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Analysis: Will the Iraq conflict mean higher oil bills for India?

Tuesday, 17 June 2014 - 9:40pm IST | Place: Ahmedabad | Agency: dna webdesk

Media reports have been dwelling on the possibility of fuel costs going up because of the Iraq conflict with rebels.  That, they say, could mean higher prices of almost everything, thus stoking inflation further.

But talk to those in the oil industry, and they shake their heads perplexedly. That’s because an increase in oil bills for India is not very certain at this stage.

First, because the fighting between Iraqi forces and armed rebels is taking place in the North and Northwest.  Most of Iraq’s oil wells and the export hubs are in the South and South East.  
Second, it is not yet certain whether India has long term oil contracts with Iraq, or whether it has opted to purchase on a spot basis.  If it has long term contracts, any increase in oil prices could spare India.  If they are on a spot basis – well, India could be in a bit of a spot.

Third, only 23% of India’s energy requirement comes from oil.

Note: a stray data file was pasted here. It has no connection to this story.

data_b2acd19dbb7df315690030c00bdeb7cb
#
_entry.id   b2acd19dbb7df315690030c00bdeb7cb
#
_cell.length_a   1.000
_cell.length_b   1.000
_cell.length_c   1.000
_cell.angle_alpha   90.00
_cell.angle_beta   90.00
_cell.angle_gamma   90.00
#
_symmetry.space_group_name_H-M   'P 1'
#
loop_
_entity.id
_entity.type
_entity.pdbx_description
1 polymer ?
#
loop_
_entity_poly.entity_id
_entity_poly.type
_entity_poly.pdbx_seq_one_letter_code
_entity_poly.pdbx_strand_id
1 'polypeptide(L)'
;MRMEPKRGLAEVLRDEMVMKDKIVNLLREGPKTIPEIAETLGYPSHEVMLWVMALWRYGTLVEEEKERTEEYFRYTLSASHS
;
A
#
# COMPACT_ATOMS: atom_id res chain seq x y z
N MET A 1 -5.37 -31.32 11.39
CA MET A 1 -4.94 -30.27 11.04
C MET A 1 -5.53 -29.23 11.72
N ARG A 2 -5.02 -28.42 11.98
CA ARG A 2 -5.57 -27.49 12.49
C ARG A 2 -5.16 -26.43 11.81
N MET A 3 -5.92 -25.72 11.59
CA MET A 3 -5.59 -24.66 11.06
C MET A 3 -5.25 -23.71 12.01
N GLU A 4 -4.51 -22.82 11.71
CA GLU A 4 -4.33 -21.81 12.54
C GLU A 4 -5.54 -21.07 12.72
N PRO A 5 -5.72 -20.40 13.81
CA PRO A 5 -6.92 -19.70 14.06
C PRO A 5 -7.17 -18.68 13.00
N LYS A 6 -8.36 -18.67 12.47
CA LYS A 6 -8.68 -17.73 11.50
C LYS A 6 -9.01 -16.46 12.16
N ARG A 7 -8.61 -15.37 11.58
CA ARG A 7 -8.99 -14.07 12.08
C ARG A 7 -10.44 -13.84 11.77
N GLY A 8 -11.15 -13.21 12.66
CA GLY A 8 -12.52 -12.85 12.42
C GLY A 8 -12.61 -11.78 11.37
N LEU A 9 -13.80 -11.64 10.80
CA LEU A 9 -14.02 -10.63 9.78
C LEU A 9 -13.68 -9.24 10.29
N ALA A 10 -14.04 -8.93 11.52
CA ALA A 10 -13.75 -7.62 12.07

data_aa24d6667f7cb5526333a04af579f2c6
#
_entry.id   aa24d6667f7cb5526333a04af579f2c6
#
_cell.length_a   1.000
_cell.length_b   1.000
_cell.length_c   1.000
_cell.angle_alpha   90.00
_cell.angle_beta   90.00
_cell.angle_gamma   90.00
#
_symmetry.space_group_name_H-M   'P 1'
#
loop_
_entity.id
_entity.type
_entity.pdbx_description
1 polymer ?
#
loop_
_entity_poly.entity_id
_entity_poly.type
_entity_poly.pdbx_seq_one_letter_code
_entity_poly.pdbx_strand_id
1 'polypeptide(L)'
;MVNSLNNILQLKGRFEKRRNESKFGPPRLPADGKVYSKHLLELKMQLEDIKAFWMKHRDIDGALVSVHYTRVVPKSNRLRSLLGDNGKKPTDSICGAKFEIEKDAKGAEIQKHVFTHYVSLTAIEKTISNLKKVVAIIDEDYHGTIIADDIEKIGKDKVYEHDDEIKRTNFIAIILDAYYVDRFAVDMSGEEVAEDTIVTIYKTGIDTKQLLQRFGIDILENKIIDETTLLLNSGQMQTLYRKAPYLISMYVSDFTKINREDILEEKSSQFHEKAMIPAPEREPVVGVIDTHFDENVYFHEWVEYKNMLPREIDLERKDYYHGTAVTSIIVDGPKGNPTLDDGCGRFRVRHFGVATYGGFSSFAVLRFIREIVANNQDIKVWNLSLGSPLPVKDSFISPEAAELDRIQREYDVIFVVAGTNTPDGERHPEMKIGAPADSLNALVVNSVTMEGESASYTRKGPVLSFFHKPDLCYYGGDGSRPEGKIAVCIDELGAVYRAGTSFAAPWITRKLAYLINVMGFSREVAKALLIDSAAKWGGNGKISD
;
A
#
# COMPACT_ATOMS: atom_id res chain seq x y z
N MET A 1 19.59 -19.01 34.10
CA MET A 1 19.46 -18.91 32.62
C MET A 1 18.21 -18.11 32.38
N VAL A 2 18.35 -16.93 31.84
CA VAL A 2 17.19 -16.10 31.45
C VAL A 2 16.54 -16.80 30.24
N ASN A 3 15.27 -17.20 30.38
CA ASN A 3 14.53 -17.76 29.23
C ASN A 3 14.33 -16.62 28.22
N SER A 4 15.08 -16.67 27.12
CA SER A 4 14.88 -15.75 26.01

Much of the rest is met through domestic sourcing. India has conventionally depended largely on coal, though the share of biomass and waste has been increasing steadily. India also imports some of its gas requirement.

Fourth, Iraq accounts for just 13% of India’s fuel import.

And the share of Iran in India’s import basket has been climbing steadily. Fifth, oil prices continue to hover under $105.5 per barrel. The increase in prices, therefore, has not been very significant as of now.  Moreover, if India imports petroleum, oil and lubricants (POL), it also exports POL items.

The net difference between the two is not too large to worry a but overmuch. But there is no denying that India is still heavily dependent on oil imports. India is the fourth largest consumer of oil and petroleum products after the United States, China, and Japan. It is also the fourth largest importer of oil and petroleum products.

Source: Government of India

Hence, India could see some increase in fuel prices. However, the situation may not go out of control thanks to the enormous leakages that already exist in the domestic oil distribution network.  

Consider, for instance, the theft of subsidised diesel and kerosene (and naphtha) which contribute substantially to fuel adulteration (truckers are known to mix relatively expensive diesel with significantly cheaper kerosene and naphtha). A careful tweaking of such leakage points could easily help the government offset any price increases that oil prices could cause. Ditto with the issue of subsidised cooking gas to households. 

Conclusion: It is too early to say if there will be an increase in oil prices.  But expect the government to clamp down hard on leakage points in the oil sector.  Expect postponement of any gas price increases based on the Rangarajan committee report.  

 




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